Cyprus, an ideal place for international tax planning
During the past thirty years Cyprus has developed into a formidable financial centre, renowned for its high quality services.
The local tax system is a key reason for this development. Cyprus is well known for its simplified tax system that provides numerous advantages to international investors.
Below you may find a detailed analysis as for the Cyprus tax perspective of the three different segments of international Businesses, operating through Cyprus, financing, holding and trading companies. Also you may find details as for the taxation of individuals, shipping companies, royalties and the double tax treaties of Cyprus.
Please note that the Institute of Certified Public Accountants of Cyprus (ICPAC) has agreed with the Commissioner of Income Tax that the below spreads would apply in the case of back to back loans.
Spread to be earned
Up to €50m
Between €50m- €200m
It should be noted that the above spreads relate only to back to back loans when the Cyprus Company acts as an intermediary which obtains loan(s) from a related company and provides loan(s) to another related company.
Such loans should not be subject to any risks in order to justify the low spreads.
Subsequently, the Cyprus Company would not be able to claim as tax deductible any amounts which cannot be collected.
The time period between obtaining and granting the loan should not be more than 6 months.
The above spreads should result after taking into account any expenses. Any foreign exchange differences arising from such back to back loan arrangements will not be taxable/tax deductible.
In order for the above to apply, the Cyprus Financing Company should be in a position to prove that the funds granted as a loan to its related party were obtained as a loan from another related party. This could be done for example through the movement in the company’s bank statements and the relevant loan agreements.
In relation to provision of financing facilities to any party, related or non-related, other than back to back loan(s) arrangement, a “market interest rate” should be charged on the loan facilities.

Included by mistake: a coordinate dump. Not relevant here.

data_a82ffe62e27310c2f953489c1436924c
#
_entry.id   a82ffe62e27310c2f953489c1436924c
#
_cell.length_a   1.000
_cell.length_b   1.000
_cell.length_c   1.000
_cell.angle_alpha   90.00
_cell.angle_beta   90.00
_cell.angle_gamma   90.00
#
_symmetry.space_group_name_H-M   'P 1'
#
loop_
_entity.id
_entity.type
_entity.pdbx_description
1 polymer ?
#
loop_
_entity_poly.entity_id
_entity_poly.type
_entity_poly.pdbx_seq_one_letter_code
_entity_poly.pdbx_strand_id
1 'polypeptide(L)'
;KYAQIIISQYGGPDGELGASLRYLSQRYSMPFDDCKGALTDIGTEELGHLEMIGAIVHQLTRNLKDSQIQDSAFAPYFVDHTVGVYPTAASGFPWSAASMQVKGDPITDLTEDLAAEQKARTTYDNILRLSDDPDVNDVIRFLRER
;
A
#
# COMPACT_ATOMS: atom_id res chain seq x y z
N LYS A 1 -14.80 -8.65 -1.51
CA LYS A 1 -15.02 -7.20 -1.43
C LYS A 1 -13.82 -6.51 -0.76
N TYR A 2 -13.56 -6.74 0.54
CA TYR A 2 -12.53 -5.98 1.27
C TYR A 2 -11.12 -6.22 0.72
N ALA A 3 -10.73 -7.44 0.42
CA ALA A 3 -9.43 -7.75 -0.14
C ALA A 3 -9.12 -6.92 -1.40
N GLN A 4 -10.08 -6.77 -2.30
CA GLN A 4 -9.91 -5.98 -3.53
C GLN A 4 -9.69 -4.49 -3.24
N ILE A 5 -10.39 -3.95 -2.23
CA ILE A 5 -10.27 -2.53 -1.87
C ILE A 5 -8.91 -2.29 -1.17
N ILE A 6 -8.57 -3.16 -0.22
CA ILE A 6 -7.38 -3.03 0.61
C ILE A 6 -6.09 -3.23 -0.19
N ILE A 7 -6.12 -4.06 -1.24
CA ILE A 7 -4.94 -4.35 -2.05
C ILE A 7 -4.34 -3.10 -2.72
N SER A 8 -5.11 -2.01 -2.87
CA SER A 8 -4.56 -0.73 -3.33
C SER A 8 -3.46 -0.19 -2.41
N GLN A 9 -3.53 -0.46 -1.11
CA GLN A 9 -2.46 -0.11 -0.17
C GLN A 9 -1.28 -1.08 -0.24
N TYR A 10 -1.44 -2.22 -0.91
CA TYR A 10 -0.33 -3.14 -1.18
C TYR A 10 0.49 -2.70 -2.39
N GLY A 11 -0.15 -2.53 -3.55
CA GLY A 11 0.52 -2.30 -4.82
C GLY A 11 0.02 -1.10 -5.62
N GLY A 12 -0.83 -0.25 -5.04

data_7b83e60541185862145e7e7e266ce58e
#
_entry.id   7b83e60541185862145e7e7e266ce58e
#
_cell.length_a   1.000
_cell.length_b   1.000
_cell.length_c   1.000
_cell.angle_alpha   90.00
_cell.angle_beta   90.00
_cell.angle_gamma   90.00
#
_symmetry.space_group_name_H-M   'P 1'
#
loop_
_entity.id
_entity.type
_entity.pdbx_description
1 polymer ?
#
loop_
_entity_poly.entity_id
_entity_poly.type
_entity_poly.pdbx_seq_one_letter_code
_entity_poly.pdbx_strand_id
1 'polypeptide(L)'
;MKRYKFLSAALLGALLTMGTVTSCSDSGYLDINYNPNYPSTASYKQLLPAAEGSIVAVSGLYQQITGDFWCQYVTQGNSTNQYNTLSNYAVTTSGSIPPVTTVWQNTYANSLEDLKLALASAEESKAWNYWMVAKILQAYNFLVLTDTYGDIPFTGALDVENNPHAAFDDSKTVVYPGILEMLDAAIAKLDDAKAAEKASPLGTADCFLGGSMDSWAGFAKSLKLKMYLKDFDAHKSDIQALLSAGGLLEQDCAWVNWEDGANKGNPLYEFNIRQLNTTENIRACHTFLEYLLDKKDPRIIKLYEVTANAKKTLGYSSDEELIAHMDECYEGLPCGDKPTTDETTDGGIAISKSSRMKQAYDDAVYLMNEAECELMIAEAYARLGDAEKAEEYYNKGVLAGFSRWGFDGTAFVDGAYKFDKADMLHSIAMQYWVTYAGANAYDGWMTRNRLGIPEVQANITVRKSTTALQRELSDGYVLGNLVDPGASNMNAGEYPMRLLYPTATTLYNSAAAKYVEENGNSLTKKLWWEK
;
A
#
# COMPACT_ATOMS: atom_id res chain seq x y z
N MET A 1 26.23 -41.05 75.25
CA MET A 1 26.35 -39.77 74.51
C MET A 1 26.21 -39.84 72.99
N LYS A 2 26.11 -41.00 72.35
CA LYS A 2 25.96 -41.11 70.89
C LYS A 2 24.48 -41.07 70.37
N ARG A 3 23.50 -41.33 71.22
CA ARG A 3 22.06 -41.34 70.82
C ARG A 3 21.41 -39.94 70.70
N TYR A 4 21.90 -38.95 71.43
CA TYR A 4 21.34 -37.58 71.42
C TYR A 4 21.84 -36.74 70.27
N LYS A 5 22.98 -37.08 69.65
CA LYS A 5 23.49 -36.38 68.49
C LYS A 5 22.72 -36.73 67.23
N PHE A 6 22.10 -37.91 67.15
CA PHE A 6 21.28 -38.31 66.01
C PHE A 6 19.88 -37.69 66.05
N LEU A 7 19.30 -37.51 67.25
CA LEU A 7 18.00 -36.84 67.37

There are no provisions in the tax legislation or any tax guidance or circular by reference to what constitutes a “market interest rate”. It could be said that currently in practice the Tax Authorities generally consider as an arm’s length interest rate the rate of 5- 6%, although different factors should also be taken into consideration in order to determine the arm’s length rate (e.g. currency, economic risks of the jurisdiction of the borrower).
As per the Cypriot tax legislation any gain/ (loss) arising from the disposal of “titles” is exempt / (not allowable) for income tax purposes. Taking this opportunity please find attached a list of “titles” as per a circular issued by the CTAs.
Any profit from the disposal of the abovementioned products is not taxable ( it is deducted from the company’s income) when determining the tax charge of a Cyprus resident Company. On the other hand, any loss deriving from the trade of the such instruments is also not tax allowable ( it is added back to income, thus eliminating the effect of such loss).
Dividends received from abroad are tax exempt unless both of the following conditions are not satisfied.
If both conditions fail then the company is taxed under Special Contribution for Defence (SCD) at 20% for the years 2012 and 2013 and 17% from 2014 and onwards.
Cyprus Tax Authorities(CTAs) are expecting that a Cyprus tax resident company will be selling goods and/or services at a reasonable gross profit margin resulting to reasonable net taxable margin after accounting for administration expenses.
Trading companies are taxed under the normal rate of 12.5%. All expenses that are wholly and exclusive for the generation of taxable income are allowable for tax purposes. All other expenses ( which relate to non-business assets or activities are not allowable and are restricted during the computation of the taxable income( please see ‘’disallowable expenses ‘’ section below).
There are no "safe harbor" regulations regarding net profit margin to be generated for trading companies. In practice though the CTAs accept a reasonable margin between 5% to 10% for companies with trading activities, of the gross annual income after the administrative expenses are deducted there from. The actual percentage margin should also be a function of the absolute amount of the annual income. The higher the amount of annual income the lower the acceptable net profit margin could be in percentage terms. Furthermore the net profit margin should be a function of the actual financial and operating risks undertaken by the company.
In addition to the above the arm’s length provision of the Cyprus tax legislation should be considered which requires transactions between related parties to be conducted at an arm’s length basis.
According to the Cyprus tax legislation, article 33 of the Income Tax Law, transactions between related parties must be carried out on an arm’s length basis. This means that they should be carried out at no different terms to those applied in transactions between unrelated parties.
In case the Cyprus Tax Authorities (CTAs) consider that transactions between related parties are carried out on a non-arm’s length basis, they could adjust the tax base of the company accordingly.
As discussed above expenses that are not wholly and exclusively for the purpose of trade are not allowable when determining the Cyprus chargeable income.